Last modified: Monday, September 16, 2013

Wildlife disease in Utah

Sarcocystosis

Related material: Field Manual of Wildlife Diseases — (PDF format, 267 KB)

Sarcocystosis (rice breast disease) is caused by a parasitic protozoan, and is most often nonfatal and asymptomatic. The disease has been found to affect birds, mammals, and reptiles throughout North America. Eggs (oocysts) are excreted in carnivore feces and picked up by herbivores, where they eventually develop into cysts in the cardiac, striated, and smooth muscle. Although Sarcocystosis spp. are not known to present health risks to humans, hunters are cautioned from eating heavily infected animals.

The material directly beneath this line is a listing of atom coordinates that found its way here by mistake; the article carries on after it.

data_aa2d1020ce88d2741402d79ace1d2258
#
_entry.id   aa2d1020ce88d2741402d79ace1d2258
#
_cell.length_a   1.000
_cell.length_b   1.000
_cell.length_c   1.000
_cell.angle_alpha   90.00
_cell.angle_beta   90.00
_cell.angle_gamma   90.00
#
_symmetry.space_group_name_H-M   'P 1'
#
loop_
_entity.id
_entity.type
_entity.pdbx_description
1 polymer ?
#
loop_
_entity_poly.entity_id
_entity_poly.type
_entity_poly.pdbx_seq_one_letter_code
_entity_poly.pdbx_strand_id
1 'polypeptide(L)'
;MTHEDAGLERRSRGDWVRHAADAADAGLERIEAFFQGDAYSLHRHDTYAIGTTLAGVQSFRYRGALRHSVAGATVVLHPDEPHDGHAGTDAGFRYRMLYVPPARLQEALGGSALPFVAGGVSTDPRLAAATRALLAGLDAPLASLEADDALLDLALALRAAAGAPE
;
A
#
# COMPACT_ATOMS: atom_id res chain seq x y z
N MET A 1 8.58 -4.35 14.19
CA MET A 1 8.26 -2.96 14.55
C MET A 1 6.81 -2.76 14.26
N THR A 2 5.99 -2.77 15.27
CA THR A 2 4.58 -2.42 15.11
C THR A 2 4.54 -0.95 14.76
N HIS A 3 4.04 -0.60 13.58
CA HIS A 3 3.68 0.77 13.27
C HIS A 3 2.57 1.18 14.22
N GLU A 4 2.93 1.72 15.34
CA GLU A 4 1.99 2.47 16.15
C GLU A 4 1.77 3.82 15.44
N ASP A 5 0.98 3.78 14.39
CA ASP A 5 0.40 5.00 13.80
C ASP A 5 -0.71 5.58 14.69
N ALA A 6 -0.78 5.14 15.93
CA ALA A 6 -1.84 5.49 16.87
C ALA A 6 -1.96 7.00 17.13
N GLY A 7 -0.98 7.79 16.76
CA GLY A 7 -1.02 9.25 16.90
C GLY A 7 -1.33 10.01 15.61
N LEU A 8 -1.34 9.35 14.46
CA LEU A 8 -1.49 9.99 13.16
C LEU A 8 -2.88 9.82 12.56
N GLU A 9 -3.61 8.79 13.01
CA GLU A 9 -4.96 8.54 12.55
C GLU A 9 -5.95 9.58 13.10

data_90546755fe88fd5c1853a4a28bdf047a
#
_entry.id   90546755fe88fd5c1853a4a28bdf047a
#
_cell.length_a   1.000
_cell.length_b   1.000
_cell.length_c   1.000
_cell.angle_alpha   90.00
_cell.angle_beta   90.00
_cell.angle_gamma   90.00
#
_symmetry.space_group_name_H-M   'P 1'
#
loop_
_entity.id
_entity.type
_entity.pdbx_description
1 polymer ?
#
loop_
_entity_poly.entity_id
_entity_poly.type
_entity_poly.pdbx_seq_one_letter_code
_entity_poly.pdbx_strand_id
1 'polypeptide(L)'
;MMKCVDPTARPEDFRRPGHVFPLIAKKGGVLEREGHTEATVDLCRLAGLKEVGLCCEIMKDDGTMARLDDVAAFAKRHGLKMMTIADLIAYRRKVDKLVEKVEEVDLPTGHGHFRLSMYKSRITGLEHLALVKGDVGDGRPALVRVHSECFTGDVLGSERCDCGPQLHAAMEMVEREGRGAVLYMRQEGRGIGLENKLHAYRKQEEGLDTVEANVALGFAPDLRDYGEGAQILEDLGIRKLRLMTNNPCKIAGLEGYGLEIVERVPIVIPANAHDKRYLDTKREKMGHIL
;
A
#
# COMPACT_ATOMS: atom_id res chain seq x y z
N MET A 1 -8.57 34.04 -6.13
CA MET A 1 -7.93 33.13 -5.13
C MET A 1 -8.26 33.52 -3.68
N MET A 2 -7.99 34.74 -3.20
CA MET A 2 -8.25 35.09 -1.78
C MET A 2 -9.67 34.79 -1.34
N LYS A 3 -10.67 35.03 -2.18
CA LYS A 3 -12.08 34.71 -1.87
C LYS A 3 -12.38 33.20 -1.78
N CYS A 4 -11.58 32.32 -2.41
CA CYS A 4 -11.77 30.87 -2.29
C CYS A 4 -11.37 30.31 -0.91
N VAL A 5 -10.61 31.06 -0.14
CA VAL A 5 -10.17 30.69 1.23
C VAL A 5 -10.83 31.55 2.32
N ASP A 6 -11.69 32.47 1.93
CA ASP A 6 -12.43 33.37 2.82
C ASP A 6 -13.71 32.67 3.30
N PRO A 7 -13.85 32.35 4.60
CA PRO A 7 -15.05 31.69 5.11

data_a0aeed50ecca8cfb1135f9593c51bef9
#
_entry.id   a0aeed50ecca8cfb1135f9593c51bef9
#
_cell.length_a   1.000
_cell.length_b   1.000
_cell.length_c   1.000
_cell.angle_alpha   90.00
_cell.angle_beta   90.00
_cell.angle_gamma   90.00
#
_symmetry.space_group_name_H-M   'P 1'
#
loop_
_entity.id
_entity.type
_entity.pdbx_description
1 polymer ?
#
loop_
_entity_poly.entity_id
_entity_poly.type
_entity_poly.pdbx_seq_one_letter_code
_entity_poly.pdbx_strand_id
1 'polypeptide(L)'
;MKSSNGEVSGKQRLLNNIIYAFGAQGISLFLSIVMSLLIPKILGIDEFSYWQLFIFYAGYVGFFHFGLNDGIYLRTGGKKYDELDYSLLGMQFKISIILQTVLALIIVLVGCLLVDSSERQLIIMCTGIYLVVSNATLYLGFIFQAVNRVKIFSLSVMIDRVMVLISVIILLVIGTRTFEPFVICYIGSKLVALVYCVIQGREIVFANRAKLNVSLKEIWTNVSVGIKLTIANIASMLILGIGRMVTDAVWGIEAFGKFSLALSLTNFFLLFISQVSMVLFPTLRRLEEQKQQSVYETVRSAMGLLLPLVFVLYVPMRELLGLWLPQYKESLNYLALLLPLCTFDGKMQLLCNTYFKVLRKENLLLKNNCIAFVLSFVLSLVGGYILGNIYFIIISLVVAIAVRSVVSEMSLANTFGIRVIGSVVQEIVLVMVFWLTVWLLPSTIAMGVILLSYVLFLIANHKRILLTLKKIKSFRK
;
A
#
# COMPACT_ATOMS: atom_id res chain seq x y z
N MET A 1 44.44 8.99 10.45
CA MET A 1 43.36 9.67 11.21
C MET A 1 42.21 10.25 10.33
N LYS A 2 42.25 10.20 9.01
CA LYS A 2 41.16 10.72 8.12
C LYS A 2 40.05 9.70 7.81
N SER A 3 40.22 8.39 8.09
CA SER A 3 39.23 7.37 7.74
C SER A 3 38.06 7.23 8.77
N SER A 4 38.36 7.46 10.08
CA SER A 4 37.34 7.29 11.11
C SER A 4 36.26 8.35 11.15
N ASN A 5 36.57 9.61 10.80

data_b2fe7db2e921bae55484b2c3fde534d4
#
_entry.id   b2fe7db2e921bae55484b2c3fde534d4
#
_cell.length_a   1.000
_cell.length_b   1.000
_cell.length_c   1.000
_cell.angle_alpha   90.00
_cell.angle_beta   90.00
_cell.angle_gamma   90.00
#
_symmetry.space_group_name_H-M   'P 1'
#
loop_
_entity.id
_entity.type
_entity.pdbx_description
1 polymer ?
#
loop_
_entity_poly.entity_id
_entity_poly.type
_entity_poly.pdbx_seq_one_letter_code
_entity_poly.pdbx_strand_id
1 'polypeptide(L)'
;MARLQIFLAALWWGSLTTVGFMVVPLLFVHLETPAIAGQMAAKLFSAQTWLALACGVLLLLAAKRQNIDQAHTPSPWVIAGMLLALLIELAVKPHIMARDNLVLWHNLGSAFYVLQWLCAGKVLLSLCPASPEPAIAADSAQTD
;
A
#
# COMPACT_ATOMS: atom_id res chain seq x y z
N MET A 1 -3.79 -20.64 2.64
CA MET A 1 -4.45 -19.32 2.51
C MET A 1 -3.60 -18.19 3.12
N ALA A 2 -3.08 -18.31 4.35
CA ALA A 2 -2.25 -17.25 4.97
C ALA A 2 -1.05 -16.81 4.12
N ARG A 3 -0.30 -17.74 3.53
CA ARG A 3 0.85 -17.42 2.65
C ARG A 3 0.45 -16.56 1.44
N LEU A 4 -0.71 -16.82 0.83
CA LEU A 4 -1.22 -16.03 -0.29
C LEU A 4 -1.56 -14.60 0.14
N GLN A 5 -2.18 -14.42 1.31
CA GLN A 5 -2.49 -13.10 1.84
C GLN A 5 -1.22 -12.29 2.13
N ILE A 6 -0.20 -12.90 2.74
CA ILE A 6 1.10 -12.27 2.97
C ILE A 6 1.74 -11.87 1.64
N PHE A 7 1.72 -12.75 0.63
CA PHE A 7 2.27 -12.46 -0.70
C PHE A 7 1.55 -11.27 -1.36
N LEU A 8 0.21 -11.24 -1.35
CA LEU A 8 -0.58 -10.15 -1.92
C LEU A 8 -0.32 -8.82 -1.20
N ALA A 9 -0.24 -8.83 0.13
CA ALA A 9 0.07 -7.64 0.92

Field signs

There are no visible external signs of sarcocystosis, although severe infections may cause weakness, lameness, or paralysis. Infection is easily recognized by the presence of white, cylindrical cysts, resembling threads or grains of rice, running through the skeletal and muscle tissue.

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